The Legacy of Denise Levertov

10:30-11:45 AM on Friday, February 1 at the Associated Writing Programs conference in New York (the Murray Hill Suite in the Hilton, 2nd floor):

F124.  The Legacy of Denise Levertov.  Denise Levertov, who died ten years ago at the end of 1997, remains a powerful and enabling figure for poets.  This panel examines how her work and life continue to influence poets who are interested in formal innovation, in political engagement, and in religious exploration in poetry.  Panelists include former students and colleagues of Levertov; all are poets who read and teach her work.  (Nan Cohen, Kenneth Fields, Elisabeth Frost, Emily Pérez, Emily Warn, Kevin Young)

Beth Frost and I cooked up this panel at last year’s AWP while sitting and chatting with three generations of the Barnstone family in some hotel lounge or other.  We were talking about the curious transformation that a writer’s work endures when that writer dies, and noting that it would soon be ten years since Denise Levertov‘s death, we thought of asking some poets to reflect on what her legacy looks like from here.  (Beth, Emily Warn, and Kevin were students of hers at Stanford; Ken was her colleague there; Emily Pérez has recently been teaching her work to high school students in Seattle, DL’s last home.)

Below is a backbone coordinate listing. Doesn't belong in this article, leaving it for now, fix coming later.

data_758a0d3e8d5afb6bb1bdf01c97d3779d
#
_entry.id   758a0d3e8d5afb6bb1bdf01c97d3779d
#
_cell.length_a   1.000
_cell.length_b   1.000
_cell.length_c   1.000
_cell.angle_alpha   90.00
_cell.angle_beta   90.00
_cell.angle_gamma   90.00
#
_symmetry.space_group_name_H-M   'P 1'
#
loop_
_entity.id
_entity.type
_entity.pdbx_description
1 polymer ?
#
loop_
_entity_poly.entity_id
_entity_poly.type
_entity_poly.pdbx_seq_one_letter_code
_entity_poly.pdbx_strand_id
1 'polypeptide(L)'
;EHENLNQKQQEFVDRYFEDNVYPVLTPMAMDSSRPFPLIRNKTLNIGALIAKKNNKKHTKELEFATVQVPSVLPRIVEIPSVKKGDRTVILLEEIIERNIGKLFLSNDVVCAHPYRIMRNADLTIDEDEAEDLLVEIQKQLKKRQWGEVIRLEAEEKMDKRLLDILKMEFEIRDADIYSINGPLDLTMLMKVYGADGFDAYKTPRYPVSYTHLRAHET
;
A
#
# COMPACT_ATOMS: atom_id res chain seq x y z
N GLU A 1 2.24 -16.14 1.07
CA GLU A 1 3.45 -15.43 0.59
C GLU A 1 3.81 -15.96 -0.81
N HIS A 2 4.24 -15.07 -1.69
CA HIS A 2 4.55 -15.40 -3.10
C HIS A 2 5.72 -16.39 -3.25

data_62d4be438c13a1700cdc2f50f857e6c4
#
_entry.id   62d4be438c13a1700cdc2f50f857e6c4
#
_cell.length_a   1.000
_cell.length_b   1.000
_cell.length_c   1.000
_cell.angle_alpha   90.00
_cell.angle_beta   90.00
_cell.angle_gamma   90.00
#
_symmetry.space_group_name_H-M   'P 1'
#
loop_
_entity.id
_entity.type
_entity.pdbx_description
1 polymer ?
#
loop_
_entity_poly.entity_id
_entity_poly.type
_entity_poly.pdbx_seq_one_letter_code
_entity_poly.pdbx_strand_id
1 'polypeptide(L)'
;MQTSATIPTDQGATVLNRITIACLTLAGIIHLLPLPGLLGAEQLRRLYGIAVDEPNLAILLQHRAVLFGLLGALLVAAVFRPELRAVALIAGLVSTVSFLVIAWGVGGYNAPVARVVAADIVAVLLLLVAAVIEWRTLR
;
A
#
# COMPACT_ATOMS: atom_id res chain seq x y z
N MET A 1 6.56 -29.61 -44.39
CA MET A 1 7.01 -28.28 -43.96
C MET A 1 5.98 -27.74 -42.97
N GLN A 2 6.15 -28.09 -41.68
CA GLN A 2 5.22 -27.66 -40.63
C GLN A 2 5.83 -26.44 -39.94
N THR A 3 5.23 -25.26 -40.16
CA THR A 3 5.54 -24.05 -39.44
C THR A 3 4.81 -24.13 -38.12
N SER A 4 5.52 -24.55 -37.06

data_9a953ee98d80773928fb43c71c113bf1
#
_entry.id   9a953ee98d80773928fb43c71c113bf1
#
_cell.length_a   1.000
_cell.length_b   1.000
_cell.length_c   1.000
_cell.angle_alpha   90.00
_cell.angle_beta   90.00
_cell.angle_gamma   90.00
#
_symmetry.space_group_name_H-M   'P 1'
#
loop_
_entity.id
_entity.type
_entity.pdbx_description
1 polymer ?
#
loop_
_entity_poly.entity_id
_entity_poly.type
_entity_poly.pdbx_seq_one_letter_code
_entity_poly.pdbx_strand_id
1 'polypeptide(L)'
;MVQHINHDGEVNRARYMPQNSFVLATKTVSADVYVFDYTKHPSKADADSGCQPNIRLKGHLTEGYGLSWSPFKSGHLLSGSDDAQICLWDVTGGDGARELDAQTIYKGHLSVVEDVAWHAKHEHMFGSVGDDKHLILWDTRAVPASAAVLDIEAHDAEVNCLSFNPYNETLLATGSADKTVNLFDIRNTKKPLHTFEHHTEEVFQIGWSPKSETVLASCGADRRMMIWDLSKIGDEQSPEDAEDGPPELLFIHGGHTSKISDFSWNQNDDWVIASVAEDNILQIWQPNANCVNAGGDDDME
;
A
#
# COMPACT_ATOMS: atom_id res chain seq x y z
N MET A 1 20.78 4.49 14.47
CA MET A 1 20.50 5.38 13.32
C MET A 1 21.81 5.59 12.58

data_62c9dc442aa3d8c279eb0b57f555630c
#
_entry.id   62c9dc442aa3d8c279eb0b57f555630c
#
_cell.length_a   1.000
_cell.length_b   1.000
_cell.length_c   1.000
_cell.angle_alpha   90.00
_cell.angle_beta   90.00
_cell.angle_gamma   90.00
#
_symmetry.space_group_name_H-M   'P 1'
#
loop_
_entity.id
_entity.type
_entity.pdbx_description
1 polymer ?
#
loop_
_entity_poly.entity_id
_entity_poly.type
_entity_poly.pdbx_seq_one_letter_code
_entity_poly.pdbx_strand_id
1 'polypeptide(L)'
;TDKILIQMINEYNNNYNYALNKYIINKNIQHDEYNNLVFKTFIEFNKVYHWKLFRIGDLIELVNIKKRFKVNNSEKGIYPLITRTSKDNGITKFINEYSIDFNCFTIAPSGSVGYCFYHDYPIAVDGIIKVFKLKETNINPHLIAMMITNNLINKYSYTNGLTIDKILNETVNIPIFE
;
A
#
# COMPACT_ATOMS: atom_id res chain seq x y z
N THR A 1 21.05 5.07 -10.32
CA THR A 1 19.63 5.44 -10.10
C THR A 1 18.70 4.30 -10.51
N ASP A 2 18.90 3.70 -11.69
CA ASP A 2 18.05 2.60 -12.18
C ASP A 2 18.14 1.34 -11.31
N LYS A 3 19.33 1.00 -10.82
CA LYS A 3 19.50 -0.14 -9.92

I look forward to hearing what everyone has to say but am not planning to say much myself; as moderator, I’ll make a few introductory comments and then turn the floor over to our speakers.  I plan to have at least fifteen minutes, maybe twenty, left over at the end for questions and comments from the audience; I anticipate (and hope) that some of the attendees will have contributions to make.  If I were speaking, though–I do greatly admire her poetry, and certain poems have become part of me (e.g. “The Ache of Marriage”), but I’d talk about how helpful I have found her essay “On the Function of the Line.”  Arthur Sze mentioned it to me at the Napa Valley Writers’ Conference one summer, shortly before I went up to the Mendocino Coast Writers’ Conference to teach, among other things, a craft class I’d ambitiously titled “‘Break, Break, Break’: Ideas of the Line in Poetry.”  (My, I was glad I read it before the class.  Thank you, Arthur.)

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